Fantasy-Drake-Rider: Call-Up

Heart of Telmerath "Ever Loyal and Vigilant"

Drill-Master Varis bent over the map laid out on the table, blunt finger jabbing at lines denoting a hill overlooking a river. “If we can push them back and take this hill it will give us an advantage.”

Horse-Captain Gale frowned and shook his head. “The problem is they hold it, giving them the high ground. If the Drake-Knights were available to soften the Tremalaine defenses, I might consider it. As it stands now…”

Varis grimaced. The war had taken its toll on everyone, but the enemy’s new ballista system, designed to shoot multiple missiles and built in massive numbers, devastated Telmerath’s aerial guardians. Now some of the kingdom’s best warriors were relegated to courier missions and ineffectual high-altitude boulder drops. “Maybe a small group, under cover of darkness-”

Gale looked at him sharply. “Telmerathian soldiers do not skulk about like some back-alley mug-hunter, Drill-Master. Is that clear?”

Varis’ lips tightened at the rebuke, but he refrained from speaking. His Majesty’s Cavaliers, comprised of nobles, wouldn’t know how to sneak in anyway. Unless the sneaking consisted of backroom deals and visiting ladies of questionable virtue. He shook his head to drive out the unproductive musing and turned back to the map, eyes searching for some thrust that could set Tremalaine on the defensive.

The tent-flap furled and one of the guards, Leftenant Wexler, poked his head inside. “Sirs, Drake-Lord Miathes is here to see you.”

Gale straightened up and smoothed out his red tunic bearing the insignia of the Cavaliers, a purple shield bearing a rearing horse. “Show him in, Leftenant.”

A tall man with broad shoulders, clad in the sky-blue tunic and trousers that marked him as a Drake-Knight, but without the purple trim that would proclaim him Drake-Lord, strode past the sentry without fanfare, a grim look on his face. “Gale,” Miathes said without preamble. “I need to call up some of your Cavaliers for my unit.”

The horse-captain opened his mouth, but the larger man slapped down a rolled parchment made of vellum, bearing the Royal seal. “Here’s the King’s writ, in case you were thinking of protesting.”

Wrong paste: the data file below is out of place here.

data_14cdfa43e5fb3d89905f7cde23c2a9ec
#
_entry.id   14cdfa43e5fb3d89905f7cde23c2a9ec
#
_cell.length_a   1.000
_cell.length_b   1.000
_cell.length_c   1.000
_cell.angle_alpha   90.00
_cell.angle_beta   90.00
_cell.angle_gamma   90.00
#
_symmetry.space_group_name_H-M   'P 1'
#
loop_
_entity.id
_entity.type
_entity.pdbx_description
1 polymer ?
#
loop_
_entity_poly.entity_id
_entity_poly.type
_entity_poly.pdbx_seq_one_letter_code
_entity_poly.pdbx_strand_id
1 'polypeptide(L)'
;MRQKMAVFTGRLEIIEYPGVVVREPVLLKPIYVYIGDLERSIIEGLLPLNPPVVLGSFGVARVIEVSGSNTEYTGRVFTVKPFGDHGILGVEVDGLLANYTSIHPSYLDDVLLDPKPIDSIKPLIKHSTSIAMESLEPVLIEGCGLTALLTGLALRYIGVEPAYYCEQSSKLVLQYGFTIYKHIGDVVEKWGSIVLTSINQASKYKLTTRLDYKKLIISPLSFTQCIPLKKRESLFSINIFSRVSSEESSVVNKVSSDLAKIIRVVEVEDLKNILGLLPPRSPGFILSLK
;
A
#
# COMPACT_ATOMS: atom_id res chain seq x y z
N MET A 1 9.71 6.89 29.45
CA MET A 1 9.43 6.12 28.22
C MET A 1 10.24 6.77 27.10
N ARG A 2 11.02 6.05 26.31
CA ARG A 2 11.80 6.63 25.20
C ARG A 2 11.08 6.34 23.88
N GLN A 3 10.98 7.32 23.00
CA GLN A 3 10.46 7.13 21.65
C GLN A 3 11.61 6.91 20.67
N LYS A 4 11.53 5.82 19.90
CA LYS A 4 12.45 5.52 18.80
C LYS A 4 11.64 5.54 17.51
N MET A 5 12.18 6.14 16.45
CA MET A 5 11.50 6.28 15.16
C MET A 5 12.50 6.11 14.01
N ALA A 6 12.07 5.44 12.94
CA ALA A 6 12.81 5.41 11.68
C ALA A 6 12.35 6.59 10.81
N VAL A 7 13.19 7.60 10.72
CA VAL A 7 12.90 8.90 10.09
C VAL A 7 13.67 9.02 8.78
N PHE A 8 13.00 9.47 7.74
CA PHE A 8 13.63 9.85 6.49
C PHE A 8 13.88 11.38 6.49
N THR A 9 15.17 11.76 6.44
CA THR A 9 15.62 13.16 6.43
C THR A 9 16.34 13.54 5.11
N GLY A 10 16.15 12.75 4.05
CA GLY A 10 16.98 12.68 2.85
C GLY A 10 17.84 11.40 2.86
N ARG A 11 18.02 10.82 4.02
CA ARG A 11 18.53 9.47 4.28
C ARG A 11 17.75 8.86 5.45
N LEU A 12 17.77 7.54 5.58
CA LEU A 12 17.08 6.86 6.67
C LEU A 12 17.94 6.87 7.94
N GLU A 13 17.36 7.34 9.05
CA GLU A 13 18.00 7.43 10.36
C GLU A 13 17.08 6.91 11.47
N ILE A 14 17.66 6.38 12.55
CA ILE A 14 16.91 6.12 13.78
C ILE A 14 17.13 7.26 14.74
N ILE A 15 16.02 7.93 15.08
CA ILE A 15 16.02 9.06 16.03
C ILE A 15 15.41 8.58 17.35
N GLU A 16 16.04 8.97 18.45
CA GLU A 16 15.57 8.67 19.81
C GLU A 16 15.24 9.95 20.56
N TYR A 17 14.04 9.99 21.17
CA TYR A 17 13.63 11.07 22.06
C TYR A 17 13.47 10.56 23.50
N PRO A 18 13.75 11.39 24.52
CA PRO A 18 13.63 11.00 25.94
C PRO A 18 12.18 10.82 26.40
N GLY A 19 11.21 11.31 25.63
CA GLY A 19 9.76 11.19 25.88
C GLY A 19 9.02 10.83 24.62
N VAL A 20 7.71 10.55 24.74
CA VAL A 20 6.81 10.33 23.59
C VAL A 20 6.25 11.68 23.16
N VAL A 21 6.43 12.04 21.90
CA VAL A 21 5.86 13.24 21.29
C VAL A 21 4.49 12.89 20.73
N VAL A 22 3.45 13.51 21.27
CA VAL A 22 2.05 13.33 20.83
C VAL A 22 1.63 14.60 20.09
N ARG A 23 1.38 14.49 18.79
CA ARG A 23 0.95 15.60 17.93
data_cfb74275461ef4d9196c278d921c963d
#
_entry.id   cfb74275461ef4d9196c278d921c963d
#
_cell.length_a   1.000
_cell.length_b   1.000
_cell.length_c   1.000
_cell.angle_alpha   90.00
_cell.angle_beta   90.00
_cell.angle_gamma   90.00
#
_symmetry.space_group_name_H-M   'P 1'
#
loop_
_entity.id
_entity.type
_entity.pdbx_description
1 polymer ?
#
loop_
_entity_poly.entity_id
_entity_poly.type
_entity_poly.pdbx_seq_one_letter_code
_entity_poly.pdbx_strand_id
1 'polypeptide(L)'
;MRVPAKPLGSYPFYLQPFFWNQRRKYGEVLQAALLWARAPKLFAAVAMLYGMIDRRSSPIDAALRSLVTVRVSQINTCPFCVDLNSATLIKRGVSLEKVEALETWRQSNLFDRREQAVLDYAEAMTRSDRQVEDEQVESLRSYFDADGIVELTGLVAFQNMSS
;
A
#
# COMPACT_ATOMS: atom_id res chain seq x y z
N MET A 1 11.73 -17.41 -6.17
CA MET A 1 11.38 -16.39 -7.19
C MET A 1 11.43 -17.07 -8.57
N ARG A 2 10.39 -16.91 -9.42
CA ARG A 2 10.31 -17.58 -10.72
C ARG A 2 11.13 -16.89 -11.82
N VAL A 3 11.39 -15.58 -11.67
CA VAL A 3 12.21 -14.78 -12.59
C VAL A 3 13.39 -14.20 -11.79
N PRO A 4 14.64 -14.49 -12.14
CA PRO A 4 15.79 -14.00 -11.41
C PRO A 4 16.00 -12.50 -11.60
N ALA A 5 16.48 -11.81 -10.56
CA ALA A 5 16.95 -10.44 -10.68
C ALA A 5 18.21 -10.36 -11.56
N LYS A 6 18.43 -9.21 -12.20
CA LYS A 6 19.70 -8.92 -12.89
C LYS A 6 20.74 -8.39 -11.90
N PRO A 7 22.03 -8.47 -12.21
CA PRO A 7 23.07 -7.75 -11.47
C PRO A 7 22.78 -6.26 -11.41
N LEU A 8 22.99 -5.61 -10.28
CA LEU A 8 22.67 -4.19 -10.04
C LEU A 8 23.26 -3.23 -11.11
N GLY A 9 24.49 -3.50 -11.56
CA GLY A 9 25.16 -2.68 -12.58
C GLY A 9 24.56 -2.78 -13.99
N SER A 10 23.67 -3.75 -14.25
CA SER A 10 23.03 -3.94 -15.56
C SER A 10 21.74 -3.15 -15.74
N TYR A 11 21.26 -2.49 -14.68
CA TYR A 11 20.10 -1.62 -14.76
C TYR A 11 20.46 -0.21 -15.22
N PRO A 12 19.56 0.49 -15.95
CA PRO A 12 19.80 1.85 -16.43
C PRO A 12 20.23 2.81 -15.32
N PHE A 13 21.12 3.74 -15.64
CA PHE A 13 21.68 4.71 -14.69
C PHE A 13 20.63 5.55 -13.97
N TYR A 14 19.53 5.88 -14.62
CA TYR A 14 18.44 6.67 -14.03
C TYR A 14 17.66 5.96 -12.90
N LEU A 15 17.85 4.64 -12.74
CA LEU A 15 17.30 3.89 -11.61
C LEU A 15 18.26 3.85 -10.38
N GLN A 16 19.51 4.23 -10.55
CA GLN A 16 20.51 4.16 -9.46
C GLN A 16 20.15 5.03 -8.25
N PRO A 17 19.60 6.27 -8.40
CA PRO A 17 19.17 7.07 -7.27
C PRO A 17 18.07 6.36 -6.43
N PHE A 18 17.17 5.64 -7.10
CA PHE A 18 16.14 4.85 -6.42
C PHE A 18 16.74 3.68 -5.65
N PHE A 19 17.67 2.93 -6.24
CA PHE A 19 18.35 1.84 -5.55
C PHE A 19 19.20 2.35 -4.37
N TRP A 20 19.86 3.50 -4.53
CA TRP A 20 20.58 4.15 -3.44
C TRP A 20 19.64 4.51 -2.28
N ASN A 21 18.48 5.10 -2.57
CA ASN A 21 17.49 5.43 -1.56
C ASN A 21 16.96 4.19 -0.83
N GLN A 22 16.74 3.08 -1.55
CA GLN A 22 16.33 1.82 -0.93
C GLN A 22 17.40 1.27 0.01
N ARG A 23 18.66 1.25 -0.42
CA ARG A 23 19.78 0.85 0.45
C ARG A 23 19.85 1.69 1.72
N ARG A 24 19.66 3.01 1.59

Gale frowned and turned away from Miathes. The Drake-Lord let it go; he knew no officer worth their salt liked losing men, no matter the circumstance, but especially with a war on.

Varis snatched the parchment, broke the seal, and scanned the contents. “Ten?” He winced at the tone of his question, but plowed on. “Normally, it’s one or two. Ten will put a huge hole in our lines.”

Miathes nodded at the scroll. “That authorizes you to fill your losses by shuffling soldiers in from other Cavalier units.”

Gale turned back around, eyes blazing. “Why us? This will gut our effectiveness for at least two months! Transfers, training, integration…” He tossed his hands in the air. “Why?”

Miathes scowled. “His Majesty heard about the breakthrough led by two of your men. That, plus other successes, swayed the King to the idea his Drake Knights would be wise to draft from this unit.” The drake-lord held up his hands in a placating gesture. “I know this a hardship for you, but it is a great honor for those chosen. Would you deny them that?”

Gale deflated, rubbing the back of his neck in weary defeat. He flicked his head at Varis, who took up the conversation. “Milord, we have several long-time veterans-”

Miathes shook his head. “I’m breaking protocol on this recruitment. His Majesty’s Drake Knights have been stagnant, and we need to adapt. I want…need younger soldiers. Soldiers with fire and ideas. I’ll start with the two that broke through the Tremalaine lines.”

Gale tensed again at the thought of losing his cadre of youthful warriors, but Varis murmured, “Captain, it is well-known that Leftenents Damon Forester and Yallo WindFern dream to one day join the Drake Knights. They are good men, but we shouldn’t fight to deny their goals.”

Gale’s fists clenched. “Fine. Make a list and give it to him.” He gave Miathes a short, curt nod, and said, “If you’ll excuse me,” before storming out of the tent.

Varis watched his commander leave, a pained look on his face. “My apologies Lord-”

Miathes waved away the apology. “Don’t. I imagine I would react much the same way.”

“Still, etiquette and all that.” He managed a weak grin. “You really are getting two of our best. I had my doubts about Forester, but he’s proven to be a voracious learner and one hell of a Cavalier. And Yallo is the standard to which I hold a Cavalier in this unit.”

Miathes smile came more naturally. “Good. That just leaves eight more, eh?”

The two men huddled closer to the table, intent on their task. Neither noticed Wexler, third son of Pelias, Earl of WindFern, narrow his eyes in hatred at the praise heaped upon his elder brother.

***

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Fantasy – Drake-Rider: Yallo

Damon groaned as he eased down next to the crackling campfire, waves of steam wafting from the bowl of thick stew he cradled in his callused hands. A stiff breeze stirred the flames and rattled a loose tent flap. He concentrated on the snapping sound, allowing it to drown out the screams of wounded horses and men being butchered or put down.

“Horse-meat stew again, eh?” Yallo pulled up a free log and perched next to Damon. “Wonder which poor bastard’s it was?”

Damon scooped a heap up with his fingers and plopped it in his mouth. “I try not to think about it,” he mumbled around a hunk of meat.

Yallo grinned and tapped his friend on the arm with his fist. “Manners, Forester. Your mother would be appalled right now. We’re not peasants.”